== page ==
Solar 101

Solar Modules

Solar Modules (panels) are placed on your roof or configured as a ground mount. The modules collect sunlight to make DC (direct current) electricity.

It is important that the panels have access to light; therefore, one of the first considerations for any solar PV installation is to determine if there are any trees or structures that would impede full exposure.


Inverters then take the DC electricity from the panels and convert it into the AC electricity your home uses. The inverters are tied directly to your electrical panel to power your home/business. Your inverter will tell you how much power is being produced by your solar array.

Utility Meter

If you are generating more power than you use, the excess electricity flows through the meter back to the utility as a credit on your account, thereby spinning your meter backwards.

Power Bill

As your system begins to produce its own solar power, you will rely less and less on the electricity provided from your local utility company—and with that comes a substantial decrease in your monthly power bills.

Frequently Asked Questions

Aren’t solar power systems expensive?

They used to be. But now, with advances in technology and the growth of the industry, as well as with with state and federal incentives and innovative financing programs, solar is not only a much more affordable energy option, it actually pays for itself through savings and the additional income your system will generate for you.

How much does a solar array cost and how much could I save?

Since each home is unique, a solar consultation and assessment is usually required to measure your roof and sun exposure in order to give you the most accurate estimate of costs and potential savings figures.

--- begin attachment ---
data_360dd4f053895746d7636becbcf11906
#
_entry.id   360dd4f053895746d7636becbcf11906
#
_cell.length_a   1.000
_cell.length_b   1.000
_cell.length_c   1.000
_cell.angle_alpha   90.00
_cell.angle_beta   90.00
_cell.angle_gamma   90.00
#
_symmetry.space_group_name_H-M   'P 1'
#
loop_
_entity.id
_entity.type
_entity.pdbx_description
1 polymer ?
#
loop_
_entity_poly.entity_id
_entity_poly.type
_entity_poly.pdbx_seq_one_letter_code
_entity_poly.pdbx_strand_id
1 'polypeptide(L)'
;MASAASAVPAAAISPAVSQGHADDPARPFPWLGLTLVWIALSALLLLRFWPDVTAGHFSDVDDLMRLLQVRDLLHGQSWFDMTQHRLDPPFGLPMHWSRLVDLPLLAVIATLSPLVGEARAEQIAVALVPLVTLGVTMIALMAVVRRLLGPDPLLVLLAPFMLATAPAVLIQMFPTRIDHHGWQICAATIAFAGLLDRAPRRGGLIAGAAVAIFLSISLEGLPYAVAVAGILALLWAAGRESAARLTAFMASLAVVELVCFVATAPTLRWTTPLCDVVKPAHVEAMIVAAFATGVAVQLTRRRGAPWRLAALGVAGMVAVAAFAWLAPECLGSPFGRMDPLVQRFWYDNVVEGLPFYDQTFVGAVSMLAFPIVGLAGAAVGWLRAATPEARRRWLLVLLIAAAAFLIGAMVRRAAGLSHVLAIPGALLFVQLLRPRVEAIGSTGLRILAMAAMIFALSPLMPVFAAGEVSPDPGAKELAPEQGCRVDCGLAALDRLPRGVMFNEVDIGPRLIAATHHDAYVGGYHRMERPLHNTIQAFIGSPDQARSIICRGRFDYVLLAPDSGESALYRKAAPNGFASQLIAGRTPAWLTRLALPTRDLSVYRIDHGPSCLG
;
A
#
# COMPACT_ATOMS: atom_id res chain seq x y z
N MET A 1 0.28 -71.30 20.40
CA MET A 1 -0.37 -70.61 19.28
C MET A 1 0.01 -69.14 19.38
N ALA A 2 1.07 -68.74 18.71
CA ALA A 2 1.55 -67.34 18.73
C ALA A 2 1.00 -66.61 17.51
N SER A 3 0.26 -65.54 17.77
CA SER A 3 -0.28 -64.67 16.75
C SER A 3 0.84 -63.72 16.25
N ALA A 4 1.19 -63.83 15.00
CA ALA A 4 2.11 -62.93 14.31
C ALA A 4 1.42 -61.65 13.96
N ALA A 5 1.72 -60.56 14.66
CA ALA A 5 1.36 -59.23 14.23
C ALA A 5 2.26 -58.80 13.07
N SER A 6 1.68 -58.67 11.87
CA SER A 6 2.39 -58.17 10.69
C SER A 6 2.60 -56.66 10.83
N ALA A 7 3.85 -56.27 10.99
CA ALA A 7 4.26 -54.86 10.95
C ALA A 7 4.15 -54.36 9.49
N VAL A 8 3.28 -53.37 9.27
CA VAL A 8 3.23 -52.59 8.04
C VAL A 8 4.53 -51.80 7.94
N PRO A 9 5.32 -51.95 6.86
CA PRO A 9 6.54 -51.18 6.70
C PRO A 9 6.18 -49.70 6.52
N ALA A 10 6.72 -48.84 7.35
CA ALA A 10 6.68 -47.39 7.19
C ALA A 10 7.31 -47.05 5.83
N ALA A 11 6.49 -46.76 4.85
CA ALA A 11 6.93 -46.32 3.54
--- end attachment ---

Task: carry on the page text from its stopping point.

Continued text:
Should I buy or lease my solar system?

The decision to buy or lease depends largely on your personal preference. Each option provides differing benefits for short-term and long-term savings. Tax benefits, credit score and financial position are also important factors in determining which option works best for your situation and needs. Your solar assessment specialist will be able to better explain the benefits of each.

Are financing options available to purchase a solar system?

With solar expanding nationwide, financing options have become even more accessible. Here are three primary options to be considered: Secured loans, Unsecured loans, PACE financing. Your solar assessment specialist will be able to help determine which option makes the most sense for your situation.

What kind of tax benefits are there for solar?

The tax benefits differ per state, but one of the biggest benefits is the Federal Investment Tax Credit (ITC), which has been significant in the support for solar growth nationwide. The ITC is worth 30% of the system’s cost and can be claimed by the system’s owner. This credit is a dollar-for-dollar reduction in the amount of federal taxes owed.

What is the difference between a tax deduction and a tax credit?

Tax deductions reduce taxpayer’s taxable income. Tax credits reduce owed taxes.

Do I get paid for my extra energy production?

Extra solar produced by your system is measured before being sent into the grid. Once sent in, it will offset your future electricity use and costs.

Will a solar power system generate enough electricity for my home/business and does the electricity work differently?

After performing a free consultation, our solar assessment specialists will recommend a system that will function at the capacity you and your home require for complete efficiency. The electricity generated by your system is connected seamlessly into your existing electrical panel and is sent back to the utility grid when you generate more than you use. You will not be able to notice any difference.

Will I still need my utility?

Yes, typically. Your solar power system generates electricity when the sun is out, during the peak hours of demand. But your utility will continue to supply your electricity at night and at other times when you are using more electricity than you are generating.

How does snow or other weather affect my solar panels and power production?